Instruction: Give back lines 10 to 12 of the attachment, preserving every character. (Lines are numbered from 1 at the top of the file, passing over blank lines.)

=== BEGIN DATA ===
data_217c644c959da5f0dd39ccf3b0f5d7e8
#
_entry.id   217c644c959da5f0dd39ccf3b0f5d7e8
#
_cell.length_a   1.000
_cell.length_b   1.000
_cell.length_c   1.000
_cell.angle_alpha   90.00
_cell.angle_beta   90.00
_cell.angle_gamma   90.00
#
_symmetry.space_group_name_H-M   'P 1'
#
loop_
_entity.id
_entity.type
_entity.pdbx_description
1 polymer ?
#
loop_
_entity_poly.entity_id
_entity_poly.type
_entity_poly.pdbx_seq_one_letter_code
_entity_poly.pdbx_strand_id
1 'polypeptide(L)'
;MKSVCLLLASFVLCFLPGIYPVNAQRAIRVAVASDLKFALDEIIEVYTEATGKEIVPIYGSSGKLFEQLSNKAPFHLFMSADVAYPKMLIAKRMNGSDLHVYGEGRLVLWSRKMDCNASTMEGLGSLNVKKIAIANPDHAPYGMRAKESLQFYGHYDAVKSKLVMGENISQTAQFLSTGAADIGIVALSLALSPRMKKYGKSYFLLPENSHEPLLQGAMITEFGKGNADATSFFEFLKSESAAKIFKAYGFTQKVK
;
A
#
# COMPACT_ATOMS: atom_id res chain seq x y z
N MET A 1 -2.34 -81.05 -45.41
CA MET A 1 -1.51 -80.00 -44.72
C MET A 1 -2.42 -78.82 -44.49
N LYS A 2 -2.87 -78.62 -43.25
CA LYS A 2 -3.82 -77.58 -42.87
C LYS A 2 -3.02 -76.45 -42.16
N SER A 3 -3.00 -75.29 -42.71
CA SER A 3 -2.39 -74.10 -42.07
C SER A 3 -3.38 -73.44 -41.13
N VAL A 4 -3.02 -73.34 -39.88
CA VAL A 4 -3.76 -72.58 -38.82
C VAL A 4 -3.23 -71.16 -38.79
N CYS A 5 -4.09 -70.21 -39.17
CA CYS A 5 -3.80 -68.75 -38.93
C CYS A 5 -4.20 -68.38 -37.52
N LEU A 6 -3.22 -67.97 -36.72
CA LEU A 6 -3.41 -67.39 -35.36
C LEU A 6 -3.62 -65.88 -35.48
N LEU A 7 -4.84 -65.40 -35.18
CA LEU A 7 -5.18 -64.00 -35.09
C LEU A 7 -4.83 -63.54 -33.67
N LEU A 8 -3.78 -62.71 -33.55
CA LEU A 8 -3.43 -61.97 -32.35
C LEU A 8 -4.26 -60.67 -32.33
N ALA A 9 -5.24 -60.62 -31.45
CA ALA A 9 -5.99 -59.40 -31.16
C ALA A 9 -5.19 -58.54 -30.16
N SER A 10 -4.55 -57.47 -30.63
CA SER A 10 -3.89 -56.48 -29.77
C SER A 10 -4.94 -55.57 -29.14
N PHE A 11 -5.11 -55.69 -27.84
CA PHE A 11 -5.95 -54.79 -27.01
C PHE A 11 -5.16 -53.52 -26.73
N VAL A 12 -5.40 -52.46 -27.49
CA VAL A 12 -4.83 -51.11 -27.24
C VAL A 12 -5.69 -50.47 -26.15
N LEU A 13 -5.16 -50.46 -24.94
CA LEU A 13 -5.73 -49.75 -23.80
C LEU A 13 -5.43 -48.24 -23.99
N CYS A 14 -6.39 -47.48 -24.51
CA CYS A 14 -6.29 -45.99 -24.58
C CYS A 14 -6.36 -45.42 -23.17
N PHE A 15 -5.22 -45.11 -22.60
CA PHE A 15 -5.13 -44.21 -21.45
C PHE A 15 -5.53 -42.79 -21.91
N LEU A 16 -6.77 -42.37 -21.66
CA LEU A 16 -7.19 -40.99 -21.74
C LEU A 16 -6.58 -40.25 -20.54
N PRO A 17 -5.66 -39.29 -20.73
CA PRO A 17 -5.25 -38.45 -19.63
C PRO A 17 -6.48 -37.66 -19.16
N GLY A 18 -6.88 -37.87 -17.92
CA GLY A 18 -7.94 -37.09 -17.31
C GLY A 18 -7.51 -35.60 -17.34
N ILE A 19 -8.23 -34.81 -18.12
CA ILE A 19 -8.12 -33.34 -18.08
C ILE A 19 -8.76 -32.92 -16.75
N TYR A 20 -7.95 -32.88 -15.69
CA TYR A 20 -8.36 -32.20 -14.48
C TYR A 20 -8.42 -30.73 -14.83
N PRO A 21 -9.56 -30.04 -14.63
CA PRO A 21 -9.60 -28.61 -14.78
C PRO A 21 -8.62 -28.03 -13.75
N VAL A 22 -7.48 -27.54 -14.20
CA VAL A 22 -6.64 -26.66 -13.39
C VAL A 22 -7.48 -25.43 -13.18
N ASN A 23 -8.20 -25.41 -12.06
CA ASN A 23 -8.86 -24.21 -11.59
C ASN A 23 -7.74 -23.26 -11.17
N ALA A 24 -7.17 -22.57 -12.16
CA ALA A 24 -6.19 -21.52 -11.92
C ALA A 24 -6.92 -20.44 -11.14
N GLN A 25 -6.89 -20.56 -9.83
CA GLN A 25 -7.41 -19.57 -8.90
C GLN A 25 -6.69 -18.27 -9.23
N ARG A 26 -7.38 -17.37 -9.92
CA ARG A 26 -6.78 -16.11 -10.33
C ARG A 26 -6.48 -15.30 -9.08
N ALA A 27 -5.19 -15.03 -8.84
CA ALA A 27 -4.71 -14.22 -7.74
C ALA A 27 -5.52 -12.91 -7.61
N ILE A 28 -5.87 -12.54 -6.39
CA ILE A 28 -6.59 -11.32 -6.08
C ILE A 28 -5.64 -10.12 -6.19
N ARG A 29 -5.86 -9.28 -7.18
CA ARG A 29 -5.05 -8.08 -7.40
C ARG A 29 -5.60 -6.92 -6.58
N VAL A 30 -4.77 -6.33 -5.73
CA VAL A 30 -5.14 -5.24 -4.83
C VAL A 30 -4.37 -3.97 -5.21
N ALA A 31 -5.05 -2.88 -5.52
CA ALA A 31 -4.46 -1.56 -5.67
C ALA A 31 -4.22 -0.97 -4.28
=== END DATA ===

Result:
_cell.angle_gamma   90.00
#
_symmetry.space_group_name_H-M   'P 1'